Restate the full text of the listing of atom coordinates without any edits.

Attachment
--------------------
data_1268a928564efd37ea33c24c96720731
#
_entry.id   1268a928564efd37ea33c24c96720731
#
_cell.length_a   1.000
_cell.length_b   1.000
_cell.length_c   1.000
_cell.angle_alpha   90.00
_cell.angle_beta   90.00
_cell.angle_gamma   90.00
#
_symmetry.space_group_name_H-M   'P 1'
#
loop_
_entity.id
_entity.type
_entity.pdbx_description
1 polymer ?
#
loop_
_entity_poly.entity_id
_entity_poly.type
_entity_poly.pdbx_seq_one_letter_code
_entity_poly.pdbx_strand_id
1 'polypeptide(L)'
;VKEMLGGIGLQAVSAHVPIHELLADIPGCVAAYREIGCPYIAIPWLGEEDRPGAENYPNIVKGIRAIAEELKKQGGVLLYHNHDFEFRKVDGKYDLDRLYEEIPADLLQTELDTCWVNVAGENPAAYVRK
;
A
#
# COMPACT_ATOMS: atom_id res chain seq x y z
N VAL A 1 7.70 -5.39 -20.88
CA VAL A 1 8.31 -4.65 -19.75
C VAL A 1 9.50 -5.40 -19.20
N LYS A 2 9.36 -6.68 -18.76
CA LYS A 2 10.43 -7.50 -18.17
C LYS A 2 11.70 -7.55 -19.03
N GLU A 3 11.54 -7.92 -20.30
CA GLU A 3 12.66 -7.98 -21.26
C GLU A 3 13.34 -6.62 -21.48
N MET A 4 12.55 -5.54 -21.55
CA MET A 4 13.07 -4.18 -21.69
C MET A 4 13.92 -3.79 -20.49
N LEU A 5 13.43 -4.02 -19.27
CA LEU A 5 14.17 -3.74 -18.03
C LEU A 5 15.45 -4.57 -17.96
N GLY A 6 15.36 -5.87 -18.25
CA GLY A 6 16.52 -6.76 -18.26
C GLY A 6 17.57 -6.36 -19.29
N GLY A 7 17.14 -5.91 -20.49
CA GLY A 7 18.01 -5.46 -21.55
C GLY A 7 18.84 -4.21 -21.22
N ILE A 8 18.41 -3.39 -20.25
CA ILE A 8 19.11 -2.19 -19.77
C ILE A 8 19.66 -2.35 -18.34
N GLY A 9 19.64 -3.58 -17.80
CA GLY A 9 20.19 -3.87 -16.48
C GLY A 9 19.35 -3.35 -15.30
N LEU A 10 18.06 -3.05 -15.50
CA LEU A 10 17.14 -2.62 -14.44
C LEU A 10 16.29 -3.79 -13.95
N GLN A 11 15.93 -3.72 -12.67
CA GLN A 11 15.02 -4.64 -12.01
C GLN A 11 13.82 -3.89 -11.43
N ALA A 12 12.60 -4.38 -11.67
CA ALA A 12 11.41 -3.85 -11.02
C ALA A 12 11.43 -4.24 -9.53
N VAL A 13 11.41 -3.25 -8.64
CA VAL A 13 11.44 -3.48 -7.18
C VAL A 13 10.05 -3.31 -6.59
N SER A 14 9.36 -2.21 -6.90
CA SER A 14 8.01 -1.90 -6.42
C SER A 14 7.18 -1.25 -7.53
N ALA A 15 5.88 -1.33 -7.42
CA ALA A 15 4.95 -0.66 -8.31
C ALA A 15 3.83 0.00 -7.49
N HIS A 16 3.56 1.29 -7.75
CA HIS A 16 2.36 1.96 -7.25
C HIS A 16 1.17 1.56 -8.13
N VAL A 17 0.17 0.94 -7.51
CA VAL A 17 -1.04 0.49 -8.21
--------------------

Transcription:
data_1268a928564efd37ea33c24c96720731
#
_entry.id   1268a928564efd37ea33c24c96720731
#
_cell.length_a   1.000
_cell.length_b   1.000
_cell.length_c   1.000
_cell.angle_alpha   90.00
_cell.angle_beta   90.00
_cell.angle_gamma   90.00
#
_symmetry.space_group_name_H-M   'P 1'
#
loop_
_entity.id
_entity.type
_entity.pdbx_description
1 polymer ?
#
loop_
_entity_poly.entity_id
_entity_poly.type
_entity_poly.pdbx_seq_one_letter_code
_entity_poly.pdbx_strand_id
1 'polypeptide(L)'
;VKEMLGGIGLQAVSAHVPIHELLADIPGCVAAYREIGCPYIAIPWLGEEDRPGAENYPNIVKGIRAIAEELKKQGGVLLYHNHDFEFRKVDGKYDLDRLYEEIPADLLQTELDTCWVNVAGENPAAYVRK
;
A
#
# COMPACT_ATOMS: atom_id res chain seq x y z
N VAL A 1 7.70 -5.39 -20.88
CA VAL A 1 8.31 -4.65 -19.75
C VAL A 1 9.50 -5.40 -19.20
N LYS A 2 9.36 -6.68 -18.76
CA LYS A 2 10.43 -7.50 -18.17
C LYS A 2 11.70 -7.55 -19.03
N GLU A 3 11.54 -7.92 -20.30
CA GLU A 3 12.66 -7.98 -21.26
C GLU A 3 13.34 -6.62 -21.48
N MET A 4 12.55 -5.54 -21.55
CA MET A 4 13.07 -4.18 -21.69
C MET A 4 13.92 -3.79 -20.49
N LEU A 5 13.43 -4.02 -19.27
CA LEU A 5 14.17 -3.74 -18.03
C LEU A 5 15.45 -4.57 -17.96
N GLY A 6 15.36 -5.87 -18.25
CA GLY A 6 16.52 -6.76 -18.26
C GLY A 6 17.57 -6.36 -19.29
N GLY A 7 17.14 -5.91 -20.49
CA GLY A 7 18.01 -5.46 -21.55
C GLY A 7 18.84 -4.21 -21.22
N ILE A 8 18.41 -3.39 -20.25
CA ILE A 8 19.11 -2.19 -19.77
C ILE A 8 19.66 -2.35 -18.34
N GLY A 9 19.64 -3.58 -17.80
CA GLY A 9 20.19 -3.87 -16.48
C GLY A 9 19.35 -3.35 -15.30
N LEU A 10 18.06 -3.05 -15.50
CA LEU A 10 17.14 -2.62 -14.44
C LEU A 10 16.29 -3.79 -13.95
N GLN A 11 15.93 -3.72 -12.67
CA GLN A 11 15.02 -4.64 -12.01
C GLN A 11 13.82 -3.89 -11.43
N ALA A 12 12.60 -4.38 -11.67
CA ALA A 12 11.41 -3.85 -11.02
C ALA A 12 11.43 -4.24 -9.53
N VAL A 13 11.41 -3.25 -8.64
CA VAL A 13 11.44 -3.48 -7.18
C VAL A 13 10.05 -3.31 -6.59
N SER A 14 9.36 -2.21 -6.90
CA SER A 14 8.01 -1.90 -6.42
C SER A 14 7.18 -1.25 -7.53
N ALA A 15 5.88 -1.33 -7.42
CA ALA A 15 4.95 -0.66 -8.31
C ALA A 15 3.83 0.00 -7.49
N HIS A 16 3.56 1.29 -7.75
CA HIS A 16 2.36 1.96 -7.25
C HIS A 16 1.17 1.56 -8.13
N VAL A 17 0.17 0.94 -7.51
CA VAL A 17 -1.04 0.49 -8.21